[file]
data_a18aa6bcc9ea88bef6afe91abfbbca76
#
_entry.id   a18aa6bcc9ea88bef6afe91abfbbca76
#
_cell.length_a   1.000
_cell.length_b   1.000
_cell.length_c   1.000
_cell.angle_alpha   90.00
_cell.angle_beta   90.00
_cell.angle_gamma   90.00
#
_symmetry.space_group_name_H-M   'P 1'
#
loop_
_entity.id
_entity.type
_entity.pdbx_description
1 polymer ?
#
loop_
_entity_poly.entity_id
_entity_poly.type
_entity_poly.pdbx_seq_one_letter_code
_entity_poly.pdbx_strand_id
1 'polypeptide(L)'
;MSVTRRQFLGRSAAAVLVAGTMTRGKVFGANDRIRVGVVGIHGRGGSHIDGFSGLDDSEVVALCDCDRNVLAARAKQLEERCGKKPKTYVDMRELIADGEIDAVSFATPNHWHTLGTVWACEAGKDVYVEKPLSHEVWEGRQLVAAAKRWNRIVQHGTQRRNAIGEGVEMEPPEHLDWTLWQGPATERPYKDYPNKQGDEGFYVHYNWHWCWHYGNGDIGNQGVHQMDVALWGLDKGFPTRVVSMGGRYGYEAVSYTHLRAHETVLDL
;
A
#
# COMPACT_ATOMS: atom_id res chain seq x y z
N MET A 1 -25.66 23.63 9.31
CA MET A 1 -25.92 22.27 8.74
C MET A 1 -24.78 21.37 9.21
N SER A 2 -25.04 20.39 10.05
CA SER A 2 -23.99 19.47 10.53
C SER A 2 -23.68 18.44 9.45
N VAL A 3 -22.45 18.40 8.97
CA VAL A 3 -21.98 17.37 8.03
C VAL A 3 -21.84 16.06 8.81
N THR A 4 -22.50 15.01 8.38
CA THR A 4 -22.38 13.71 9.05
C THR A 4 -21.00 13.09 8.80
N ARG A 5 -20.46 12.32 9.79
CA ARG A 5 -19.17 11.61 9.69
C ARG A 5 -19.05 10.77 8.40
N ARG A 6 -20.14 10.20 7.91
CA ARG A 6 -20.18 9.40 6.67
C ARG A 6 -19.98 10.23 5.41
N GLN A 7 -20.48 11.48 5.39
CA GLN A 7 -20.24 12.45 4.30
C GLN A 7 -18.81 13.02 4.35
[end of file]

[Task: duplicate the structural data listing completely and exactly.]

data_a18aa6bcc9ea88bef6afe91abfbbca76
#
_entry.id   a18aa6bcc9ea88bef6afe91abfbbca76
#
_cell.length_a   1.000
_cell.length_b   1.000
_cell.length_c   1.000
_cell.angle_alpha   90.00
_cell.angle_beta   90.00
_cell.angle_gamma   90.00
#
_symmetry.space_group_name_H-M   'P 1'
#
loop_
_entity.id
_entity.type
_entity.pdbx_description
1 polymer ?
#
loop_
_entity_poly.entity_id
_entity_poly.type
_entity_poly.pdbx_seq_one_letter_code
_entity_poly.pdbx_strand_id
1 'polypeptide(L)'
;MSVTRRQFLGRSAAAVLVAGTMTRGKVFGANDRIRVGVVGIHGRGGSHIDGFSGLDDSEVVALCDCDRNVLAARAKQLEERCGKKPKTYVDMRELIADGEIDAVSFATPNHWHTLGTVWACEAGKDVYVEKPLSHEVWEGRQLVAAAKRWNRIVQHGTQRRNAIGEGVEMEPPEHLDWTLWQGPATERPYKDYPNKQGDEGFYVHYNWHWCWHYGNGDIGNQGVHQMDVALWGLDKGFPTRVVSMGGRYGYEAVSYTHLRAHETVLDL
;
A
#
# COMPACT_ATOMS: atom_id res chain seq x y z
N MET A 1 -25.66 23.63 9.31
CA MET A 1 -25.92 22.27 8.74
C MET A 1 -24.78 21.37 9.21
N SER A 2 -25.04 20.39 10.05
CA SER A 2 -23.99 19.47 10.53
C SER A 2 -23.68 18.44 9.45
N VAL A 3 -22.45 18.40 8.97
CA VAL A 3 -21.98 17.37 8.03
C VAL A 3 -21.84 16.06 8.81
N THR A 4 -22.50 15.01 8.38
CA THR A 4 -22.38 13.71 9.05
C THR A 4 -21.00 13.09 8.80
N ARG A 5 -20.46 12.32 9.79
CA ARG A 5 -19.17 11.61 9.69
C ARG A 5 -19.05 10.77 8.40
N ARG A 6 -20.14 10.20 7.91
CA ARG A 6 -20.18 9.40 6.67
C ARG A 6 -19.98 10.23 5.41
N GLN A 7 -20.48 11.48 5.39
CA GLN A 7 -20.24 12.45 4.30
C GLN A 7 -18.81 13.02 4.35